North Carolina natives Abby and Trey Brothers are renovating the Page Mansion in Aberdeen, a massive brick manor that for years has been hidden behind an overgrown landscape. The house was historically known as the Page-Wilder House, and more recently named Willow Oak Manor by businessmen who were unsuccessful in converting the home to a special events venue.

The 6,000-square-foot mansion has a traditional center hall with a huge staircase, formal parlors and dining rooms, with a second story featuring six bedrooms, and servants’ quarters with their own set of steps leading directly to the kitchen and butler’s pantry. It was designed by J.M. McMichael, a prolific architect of the time, and finished in 1913. The home was in decline when it changed hands to the Bishop family in the 1950s, and has been mostly vacant for the past 40 years.

“On April 1st — and this is not an April Fool’s joke — I found our home,” Abby says. “I wasn’t even looking around Moore County at the time, but by sheer accident, I expanded my search area. There it was: the Page Mansion. I jokingly took a picture of the home and sent it to my husband with the caption: ‘Let’s buy it and renovate it.’ He immediately called me to ask for more information about the home, and we started researching. In all honesty, it was love at first sight!”


The couple is currently living in Baltimore until Trey’s contract with the U.S. Air Force is complete. Crews are working to make the house ready for their return.

“We have no intentions of changing the character of the home,” Abby says. “In fact, only two walls in the entire home will be removed, and the layout will not be altered. The kitchen and master bathroom will be modernized, but the rest of the home will be restored to its former glory. Some of these restorations include: refinishing the existing hardwood floors, rewiring light fixtures so they can be hung in their previous position, repurposing the existing bathtubs and sinks, and retaining the paneling in the foyer and dining room. The home is filled with unique touches already — we do plan on adding a few of ours, like exposing the brick fireplace in the master bedroom, converting the sunroom into the master bathroom, and installing a laundry chute.”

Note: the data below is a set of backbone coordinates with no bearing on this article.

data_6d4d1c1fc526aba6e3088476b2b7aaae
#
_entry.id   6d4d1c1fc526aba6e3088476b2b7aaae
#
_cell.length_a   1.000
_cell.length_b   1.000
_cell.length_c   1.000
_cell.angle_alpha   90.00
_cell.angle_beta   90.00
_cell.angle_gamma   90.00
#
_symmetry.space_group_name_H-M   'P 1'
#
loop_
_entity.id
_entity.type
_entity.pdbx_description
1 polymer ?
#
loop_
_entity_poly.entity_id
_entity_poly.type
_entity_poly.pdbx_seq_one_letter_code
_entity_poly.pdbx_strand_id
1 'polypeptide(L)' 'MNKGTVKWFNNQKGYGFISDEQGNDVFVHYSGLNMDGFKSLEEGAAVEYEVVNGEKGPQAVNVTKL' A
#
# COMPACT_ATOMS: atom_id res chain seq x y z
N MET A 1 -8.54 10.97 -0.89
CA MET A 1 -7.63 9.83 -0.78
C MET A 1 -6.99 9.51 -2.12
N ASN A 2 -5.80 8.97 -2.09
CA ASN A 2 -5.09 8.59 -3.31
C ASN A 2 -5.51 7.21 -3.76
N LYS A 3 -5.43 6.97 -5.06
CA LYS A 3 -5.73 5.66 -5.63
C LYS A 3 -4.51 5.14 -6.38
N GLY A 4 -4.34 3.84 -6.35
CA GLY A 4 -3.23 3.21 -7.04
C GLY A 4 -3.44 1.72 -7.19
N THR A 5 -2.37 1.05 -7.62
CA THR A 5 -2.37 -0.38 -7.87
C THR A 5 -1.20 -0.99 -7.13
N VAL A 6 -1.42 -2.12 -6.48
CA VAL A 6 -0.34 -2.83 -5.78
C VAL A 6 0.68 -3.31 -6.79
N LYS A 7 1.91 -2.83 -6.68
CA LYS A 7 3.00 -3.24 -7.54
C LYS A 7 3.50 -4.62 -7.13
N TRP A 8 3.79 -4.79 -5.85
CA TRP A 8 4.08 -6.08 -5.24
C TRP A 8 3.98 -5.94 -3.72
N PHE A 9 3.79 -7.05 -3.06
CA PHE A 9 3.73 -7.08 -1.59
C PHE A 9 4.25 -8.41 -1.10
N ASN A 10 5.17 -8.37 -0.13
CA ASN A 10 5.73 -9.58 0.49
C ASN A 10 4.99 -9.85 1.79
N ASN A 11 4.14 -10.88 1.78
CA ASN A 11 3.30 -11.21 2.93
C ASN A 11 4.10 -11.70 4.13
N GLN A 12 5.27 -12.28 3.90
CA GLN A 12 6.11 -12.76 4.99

The home was one of 11 belonging to the family of Allison Francis “Frank” and Catherine Page, in an area near Aberdeen Lake that became known as Page Hill. Allison built a lumber mill on what would become Aberdeen Creek and was instrumental in putting the town on the map. This mansion in particular was built for his daughter Frances J. Page and her husband, Thomas Bonner Wilder, of Louisburg.

“When walking into the home, I can imagine growing as a family and raising our children in the ‘Page Mansion,’ the name which my husband and I will continue to call the residence despite the fact that we are not related to the Pages,” Abby says. “We believe that this historically-relevant property represents the soul of Aberdeen as a community.”

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